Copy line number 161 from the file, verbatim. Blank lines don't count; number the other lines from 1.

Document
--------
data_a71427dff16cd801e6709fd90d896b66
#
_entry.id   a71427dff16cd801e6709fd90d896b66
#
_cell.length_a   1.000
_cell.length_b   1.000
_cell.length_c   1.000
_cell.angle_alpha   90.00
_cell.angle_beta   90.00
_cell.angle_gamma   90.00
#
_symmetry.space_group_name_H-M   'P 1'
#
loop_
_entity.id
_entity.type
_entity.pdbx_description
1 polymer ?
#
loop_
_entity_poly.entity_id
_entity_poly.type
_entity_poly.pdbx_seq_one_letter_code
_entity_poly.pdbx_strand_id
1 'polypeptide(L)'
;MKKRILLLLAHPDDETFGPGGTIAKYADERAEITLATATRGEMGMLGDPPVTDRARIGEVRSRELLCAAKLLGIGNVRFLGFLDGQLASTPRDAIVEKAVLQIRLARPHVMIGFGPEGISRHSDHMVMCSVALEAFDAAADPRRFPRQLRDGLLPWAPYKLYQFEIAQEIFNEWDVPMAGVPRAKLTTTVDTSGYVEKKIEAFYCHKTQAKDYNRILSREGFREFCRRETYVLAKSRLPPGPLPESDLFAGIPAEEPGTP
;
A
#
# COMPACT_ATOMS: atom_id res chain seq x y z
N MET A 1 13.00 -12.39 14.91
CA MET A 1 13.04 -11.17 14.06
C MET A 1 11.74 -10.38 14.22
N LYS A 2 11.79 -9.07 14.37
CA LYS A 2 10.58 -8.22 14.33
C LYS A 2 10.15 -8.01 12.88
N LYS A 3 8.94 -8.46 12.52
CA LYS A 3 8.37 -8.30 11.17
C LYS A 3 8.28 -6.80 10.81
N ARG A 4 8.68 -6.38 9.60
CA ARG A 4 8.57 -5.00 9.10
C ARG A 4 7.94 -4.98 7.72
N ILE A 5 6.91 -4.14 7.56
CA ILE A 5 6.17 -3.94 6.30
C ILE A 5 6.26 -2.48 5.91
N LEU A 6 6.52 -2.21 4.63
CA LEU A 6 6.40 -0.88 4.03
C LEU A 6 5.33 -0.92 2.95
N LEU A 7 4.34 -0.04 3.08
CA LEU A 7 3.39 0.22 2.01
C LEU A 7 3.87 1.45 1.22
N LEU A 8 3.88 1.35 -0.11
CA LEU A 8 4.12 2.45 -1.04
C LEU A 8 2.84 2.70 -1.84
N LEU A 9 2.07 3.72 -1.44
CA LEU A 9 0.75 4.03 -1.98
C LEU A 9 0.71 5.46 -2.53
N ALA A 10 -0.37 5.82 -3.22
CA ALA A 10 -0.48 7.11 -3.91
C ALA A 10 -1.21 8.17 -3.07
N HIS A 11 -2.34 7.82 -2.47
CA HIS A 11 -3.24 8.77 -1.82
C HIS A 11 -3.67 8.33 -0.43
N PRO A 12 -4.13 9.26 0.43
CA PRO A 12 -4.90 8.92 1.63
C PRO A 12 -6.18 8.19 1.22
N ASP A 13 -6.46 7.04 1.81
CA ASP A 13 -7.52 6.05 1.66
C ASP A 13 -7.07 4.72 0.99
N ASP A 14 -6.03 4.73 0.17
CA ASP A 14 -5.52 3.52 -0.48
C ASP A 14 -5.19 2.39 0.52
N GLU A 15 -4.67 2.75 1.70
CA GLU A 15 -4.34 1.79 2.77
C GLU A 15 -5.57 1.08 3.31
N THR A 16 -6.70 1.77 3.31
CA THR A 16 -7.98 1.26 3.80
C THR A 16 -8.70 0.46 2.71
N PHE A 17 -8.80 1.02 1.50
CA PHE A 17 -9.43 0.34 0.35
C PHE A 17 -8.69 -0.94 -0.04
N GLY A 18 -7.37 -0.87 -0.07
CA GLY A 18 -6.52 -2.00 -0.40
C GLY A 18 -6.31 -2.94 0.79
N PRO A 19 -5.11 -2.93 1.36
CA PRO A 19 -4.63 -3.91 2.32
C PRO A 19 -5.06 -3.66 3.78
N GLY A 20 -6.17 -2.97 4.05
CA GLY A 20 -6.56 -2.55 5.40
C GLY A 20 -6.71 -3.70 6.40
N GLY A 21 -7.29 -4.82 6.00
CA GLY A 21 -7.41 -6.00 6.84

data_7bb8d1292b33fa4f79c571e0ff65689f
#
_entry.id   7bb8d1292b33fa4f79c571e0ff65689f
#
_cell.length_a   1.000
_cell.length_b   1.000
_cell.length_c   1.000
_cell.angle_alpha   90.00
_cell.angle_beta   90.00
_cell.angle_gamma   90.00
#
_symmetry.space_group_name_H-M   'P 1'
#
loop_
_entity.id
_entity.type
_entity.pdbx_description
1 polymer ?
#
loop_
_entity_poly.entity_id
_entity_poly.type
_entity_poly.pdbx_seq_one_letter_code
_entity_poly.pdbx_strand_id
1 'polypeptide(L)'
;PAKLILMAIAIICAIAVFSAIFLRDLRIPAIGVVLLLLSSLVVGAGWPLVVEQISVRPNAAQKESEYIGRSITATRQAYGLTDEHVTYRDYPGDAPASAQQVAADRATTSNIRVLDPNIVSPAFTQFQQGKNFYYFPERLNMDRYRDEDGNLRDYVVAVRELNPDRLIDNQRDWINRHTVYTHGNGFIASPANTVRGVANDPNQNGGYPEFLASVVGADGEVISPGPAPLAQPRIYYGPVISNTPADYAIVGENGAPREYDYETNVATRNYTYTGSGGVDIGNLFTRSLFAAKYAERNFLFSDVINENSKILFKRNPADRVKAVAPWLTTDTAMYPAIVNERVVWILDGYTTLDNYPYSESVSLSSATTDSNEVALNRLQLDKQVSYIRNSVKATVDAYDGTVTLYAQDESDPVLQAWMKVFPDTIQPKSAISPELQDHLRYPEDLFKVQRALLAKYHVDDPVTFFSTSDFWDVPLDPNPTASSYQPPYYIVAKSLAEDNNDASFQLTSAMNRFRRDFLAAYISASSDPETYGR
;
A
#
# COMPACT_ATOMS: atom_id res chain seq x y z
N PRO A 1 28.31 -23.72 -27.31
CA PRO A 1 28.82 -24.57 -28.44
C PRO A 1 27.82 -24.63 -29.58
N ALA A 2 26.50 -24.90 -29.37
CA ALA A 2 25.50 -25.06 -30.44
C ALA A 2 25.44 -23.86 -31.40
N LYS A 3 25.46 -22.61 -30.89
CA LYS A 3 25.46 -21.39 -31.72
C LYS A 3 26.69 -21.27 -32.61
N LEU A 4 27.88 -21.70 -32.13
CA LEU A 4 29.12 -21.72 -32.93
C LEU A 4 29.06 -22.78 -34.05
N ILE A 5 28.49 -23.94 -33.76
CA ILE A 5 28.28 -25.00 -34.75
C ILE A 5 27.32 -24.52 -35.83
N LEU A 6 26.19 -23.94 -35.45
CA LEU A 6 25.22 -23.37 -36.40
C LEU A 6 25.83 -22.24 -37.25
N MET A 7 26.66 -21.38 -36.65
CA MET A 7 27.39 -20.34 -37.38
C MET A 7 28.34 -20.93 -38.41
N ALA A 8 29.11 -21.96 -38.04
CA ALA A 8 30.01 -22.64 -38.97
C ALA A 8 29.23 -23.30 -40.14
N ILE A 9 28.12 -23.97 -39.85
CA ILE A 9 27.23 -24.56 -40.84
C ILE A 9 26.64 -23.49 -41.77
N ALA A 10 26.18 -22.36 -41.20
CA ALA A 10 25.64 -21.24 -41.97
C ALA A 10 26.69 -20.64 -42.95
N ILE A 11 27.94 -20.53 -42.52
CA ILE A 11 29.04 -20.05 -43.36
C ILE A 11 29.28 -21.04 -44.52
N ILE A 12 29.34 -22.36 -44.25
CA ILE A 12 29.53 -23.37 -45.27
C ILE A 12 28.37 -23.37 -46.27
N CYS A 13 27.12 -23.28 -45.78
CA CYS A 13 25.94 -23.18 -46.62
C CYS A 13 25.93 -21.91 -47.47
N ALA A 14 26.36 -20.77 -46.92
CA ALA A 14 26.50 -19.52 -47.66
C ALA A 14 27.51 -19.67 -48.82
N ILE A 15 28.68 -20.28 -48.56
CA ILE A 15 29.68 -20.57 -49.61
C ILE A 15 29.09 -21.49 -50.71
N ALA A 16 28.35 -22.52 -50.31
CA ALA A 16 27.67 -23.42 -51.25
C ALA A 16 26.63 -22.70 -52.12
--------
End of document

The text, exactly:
C CYS A 13 25.93 -21.91 -47.47